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Ocular Anti-Allergics, Antihistamines

Ophthalmic Administration

Emedastine is administered topically to the eye.
Wash hands before and after use. Tilt the head back slightly and pull the lower eyelid down with the index finger. Instill the prescribed number of drops into the conjunctival sac and gently close eyes for 1—2 minutes. Do not blink.
Care should be taken to avoid contamination. Do not touch the tip of the dropper to the eye, fingertips, or other surface.
Patients should wait at least ten minutes after instilling the ophthalmic solution before inserting contact lenses.
Do not share ophthalmic drops between patients.

Adverse Reactions

keratitis / Delayed / 0-5.0


corneal deposits / Delayed / 0-5.0
hyperemia / Delayed / 0-5.0
blurred vision / Early / 0-5.0


headache / Early / 11.0-11.0
dysgeusia / Early / 0-5.0
sinusitis / Delayed / 0-5.0
lacrimation / Early / 0-5.0
rhinitis / Early / 0-5.0
foreign body sensation / Rapid / 0-5.0
pruritus / Rapid / 0-5.0
xerophthalmia / Early / 0-5.0
ocular irritation / Rapid / 0-5.0
asthenia / Delayed / 0-5.0

Common Brand Names


Dea Class



Ophthalmic H1-blocker for allergic conjunctivitis. Not intended to treat contact lens related irritation.

Dosage And Indications
For the temporary relief of the signs and symptoms (e.g., ocular pruritus) of allergic conjunctivitis. Ophthalmic dosage Adults, Adolescents, and Children >= 3 years

1 drop in the affected eye(s) up to 4 times per day.

Dosing Considerations
Hepatic Impairment

Specific guidelines for dosage adjustments in hepatic impairment are not available; it appears that no dosage adjustments are needed.

Renal Impairment

Specific guidelines for dosage adjustments in renal impairment are not available; it appears that no dosage adjustments are needed.

Drug Interactions

There are no drug interactions associated with Emedastine products.

How Supplied

Emadine Ophthalmic Sol: 0.05%

Maximum Dosage

4 drops/day ophthalmic solution in each affected eye.


4 drops/day ophthalmic solution in each affected eye.


4 drops/day ophthalmic solution each affected eye.


 >= 3 years: 4 drops/day ophthalmic solution in each affected eye.
 < 3 years: Safety and efficacy have not been established.

Mechanism Of Action

Emedastine is a relatively selective antagonist at H1-receptors. Following topical ocular administration, emedastine blocks H1-receptors and inhibits histamine-stimulated vascular permeability in the conjunctiva. As a result, emedastine relieves the ocular pruritus associated with allergic conjunctivitis. The drug appears to exert no effects on adrenergic, dopaminergic, or serotonergic receptors.


Emedastine is administered topically to the eye. In oral administration studies of emedastine, it was shown that approximately 44% of the oral dose is excreted in the urine over 24 hours with only 3.6% of the dose excreted as parent drug. Two primary metabolites, 5- and 6-hydroxyemedastine, are excreted in the urine as both free and conjugated forms. The 5'-oxoanalogs of 5- and 6-hydroxyemedastine and the N-oxide are also formed as minor metabolites. The plasma elimination half-life is approximately 3—4 hours.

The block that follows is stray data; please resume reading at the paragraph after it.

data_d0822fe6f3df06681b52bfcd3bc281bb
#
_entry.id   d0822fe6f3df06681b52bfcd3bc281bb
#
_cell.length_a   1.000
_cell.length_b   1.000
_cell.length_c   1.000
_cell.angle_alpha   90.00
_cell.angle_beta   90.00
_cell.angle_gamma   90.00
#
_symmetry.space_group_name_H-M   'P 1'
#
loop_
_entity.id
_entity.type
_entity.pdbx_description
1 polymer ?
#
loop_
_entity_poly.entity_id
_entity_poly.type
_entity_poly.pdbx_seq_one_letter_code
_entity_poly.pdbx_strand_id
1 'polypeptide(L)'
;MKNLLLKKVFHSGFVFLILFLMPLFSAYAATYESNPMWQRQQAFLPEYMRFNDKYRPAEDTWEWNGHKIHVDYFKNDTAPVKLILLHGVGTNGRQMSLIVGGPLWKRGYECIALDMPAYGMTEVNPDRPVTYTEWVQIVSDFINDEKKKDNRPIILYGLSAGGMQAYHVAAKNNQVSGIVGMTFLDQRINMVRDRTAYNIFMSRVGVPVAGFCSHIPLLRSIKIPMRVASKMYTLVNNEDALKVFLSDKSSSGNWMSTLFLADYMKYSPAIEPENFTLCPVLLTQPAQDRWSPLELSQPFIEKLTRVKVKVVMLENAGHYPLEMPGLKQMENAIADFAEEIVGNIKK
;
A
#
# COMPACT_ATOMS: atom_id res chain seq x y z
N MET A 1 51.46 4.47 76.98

Other Route(s)

Ophthalmic Route
Following ocular administration of emedastine, there appears to be low systemic exposure; plasma concentrations were generally below the level of detection of the assay (< 0.3 ng/mL).

Pregnancy And Lactation

Emedastine is classified as FDA pregnancy risk category B. There are no adequate and well-controlled studies in pregnant women, and its ability to cause fetal harm or affect reproductive capacity is unknown. Animal studies have failed to revealed any teratogenic effects at concentrations 15,000-times the maximum recommended ocular human concentration. Because animal studies are not always predictive of human response, this drug should be used during pregnancy only if clearly needed.

Data are limited regarding use of emedastine during breast-feeding, and its excretion into human milk is unknown. The manufacturer advises caution when administering to lactating mothers; however, exposure of a nursing infant is considered unlikely because systemic absorption is generally below detectable limits (< 0.3 ng/ml) when administered via the ophthalmic route. To minimize the amount of drug that may reach systemic circulation and breast milk, instruct the patient to apply pressure over the tear duct by the corner of the eye for 1 minute after each administration. Consider the benefits of breast-feeding, the risk of potential infant drug exposure, and the risk of an untreated or inadequately treated condition. If a breast-feeding infant experiences an adverse effect related to a maternally administered drug, health care providers are encouraged to report the adverse effect to the FDA.